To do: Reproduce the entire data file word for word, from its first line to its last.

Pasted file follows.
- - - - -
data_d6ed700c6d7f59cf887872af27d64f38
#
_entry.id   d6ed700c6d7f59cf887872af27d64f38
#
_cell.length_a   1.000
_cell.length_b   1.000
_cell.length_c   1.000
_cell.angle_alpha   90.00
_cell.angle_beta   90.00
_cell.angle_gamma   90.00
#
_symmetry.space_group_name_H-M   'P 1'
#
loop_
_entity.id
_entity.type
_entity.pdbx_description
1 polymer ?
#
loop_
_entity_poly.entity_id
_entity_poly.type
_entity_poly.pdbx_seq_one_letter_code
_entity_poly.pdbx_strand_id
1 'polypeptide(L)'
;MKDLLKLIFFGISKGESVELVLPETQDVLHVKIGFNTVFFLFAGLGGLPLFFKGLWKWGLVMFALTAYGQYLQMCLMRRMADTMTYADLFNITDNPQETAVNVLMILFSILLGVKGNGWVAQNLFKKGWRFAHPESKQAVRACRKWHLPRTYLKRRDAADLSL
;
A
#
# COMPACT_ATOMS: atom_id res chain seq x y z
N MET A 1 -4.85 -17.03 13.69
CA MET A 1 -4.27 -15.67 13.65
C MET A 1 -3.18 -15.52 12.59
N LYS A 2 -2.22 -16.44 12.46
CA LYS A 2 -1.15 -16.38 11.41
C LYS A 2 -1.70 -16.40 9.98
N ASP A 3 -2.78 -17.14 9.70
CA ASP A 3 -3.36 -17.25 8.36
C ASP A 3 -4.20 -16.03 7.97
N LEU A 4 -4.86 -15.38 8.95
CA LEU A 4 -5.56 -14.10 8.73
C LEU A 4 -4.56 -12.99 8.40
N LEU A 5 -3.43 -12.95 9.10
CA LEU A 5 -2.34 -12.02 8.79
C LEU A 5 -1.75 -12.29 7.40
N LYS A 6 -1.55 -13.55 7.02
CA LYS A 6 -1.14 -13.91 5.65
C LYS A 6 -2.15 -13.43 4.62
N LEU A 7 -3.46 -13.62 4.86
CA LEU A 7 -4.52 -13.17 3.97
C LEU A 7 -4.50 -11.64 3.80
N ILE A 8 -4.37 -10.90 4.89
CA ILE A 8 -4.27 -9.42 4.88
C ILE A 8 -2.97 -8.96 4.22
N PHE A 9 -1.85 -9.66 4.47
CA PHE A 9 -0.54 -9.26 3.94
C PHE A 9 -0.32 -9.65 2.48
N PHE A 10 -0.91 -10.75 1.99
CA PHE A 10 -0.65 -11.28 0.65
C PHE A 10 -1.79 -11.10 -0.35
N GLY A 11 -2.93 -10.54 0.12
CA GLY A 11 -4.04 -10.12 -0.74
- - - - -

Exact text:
data_d6ed700c6d7f59cf887872af27d64f38
#
_entry.id   d6ed700c6d7f59cf887872af27d64f38
#
_cell.length_a   1.000
_cell.length_b   1.000
_cell.length_c   1.000
_cell.angle_alpha   90.00
_cell.angle_beta   90.00
_cell.angle_gamma   90.00
#
_symmetry.space_group_name_H-M   'P 1'
#
loop_
_entity.id
_entity.type
_entity.pdbx_description
1 polymer ?
#
loop_
_entity_poly.entity_id
_entity_poly.type
_entity_poly.pdbx_seq_one_letter_code
_entity_poly.pdbx_strand_id
1 'polypeptide(L)'
;MKDLLKLIFFGISKGESVELVLPETQDVLHVKIGFNTVFFLFAGLGGLPLFFKGLWKWGLVMFALTAYGQYLQMCLMRRMADTMTYADLFNITDNPQETAVNVLMILFSILLGVKGNGWVAQNLFKKGWRFAHPESKQAVRACRKWHLPRTYLKRRDAADLSL
;
A
#
# COMPACT_ATOMS: atom_id res chain seq x y z
N MET A 1 -4.85 -17.03 13.69
CA MET A 1 -4.27 -15.67 13.65
C MET A 1 -3.18 -15.52 12.59
N LYS A 2 -2.22 -16.44 12.46
CA LYS A 2 -1.15 -16.38 11.41
C LYS A 2 -1.70 -16.40 9.98
N ASP A 3 -2.78 -17.14 9.70
CA ASP A 3 -3.36 -17.25 8.36
C ASP A 3 -4.20 -16.03 7.97
N LEU A 4 -4.86 -15.38 8.95
CA LEU A 4 -5.56 -14.10 8.73
C LEU A 4 -4.56 -12.99 8.40
N LEU A 5 -3.43 -12.95 9.10
CA LEU A 5 -2.34 -12.02 8.79
C LEU A 5 -1.75 -12.29 7.40
N LYS A 6 -1.55 -13.55 7.02
CA LYS A 6 -1.14 -13.91 5.65
C LYS A 6 -2.15 -13.43 4.62
N LEU A 7 -3.46 -13.62 4.86
CA LEU A 7 -4.52 -13.17 3.97
C LEU A 7 -4.50 -11.64 3.80
N ILE A 8 -4.37 -10.90 4.89
CA ILE A 8 -4.27 -9.42 4.88
C ILE A 8 -2.97 -8.96 4.22
N PHE A 9 -1.85 -9.66 4.47
CA PHE A 9 -0.54 -9.26 3.94
C PHE A 9 -0.32 -9.65 2.48
N PHE A 10 -0.91 -10.75 1.99
CA PHE A 10 -0.65 -11.28 0.65
C PHE A 10 -1.79 -11.10 -0.35
N GLY A 11 -2.93 -10.54 0.12
CA GLY A 11 -4.04 -10.12 -0.74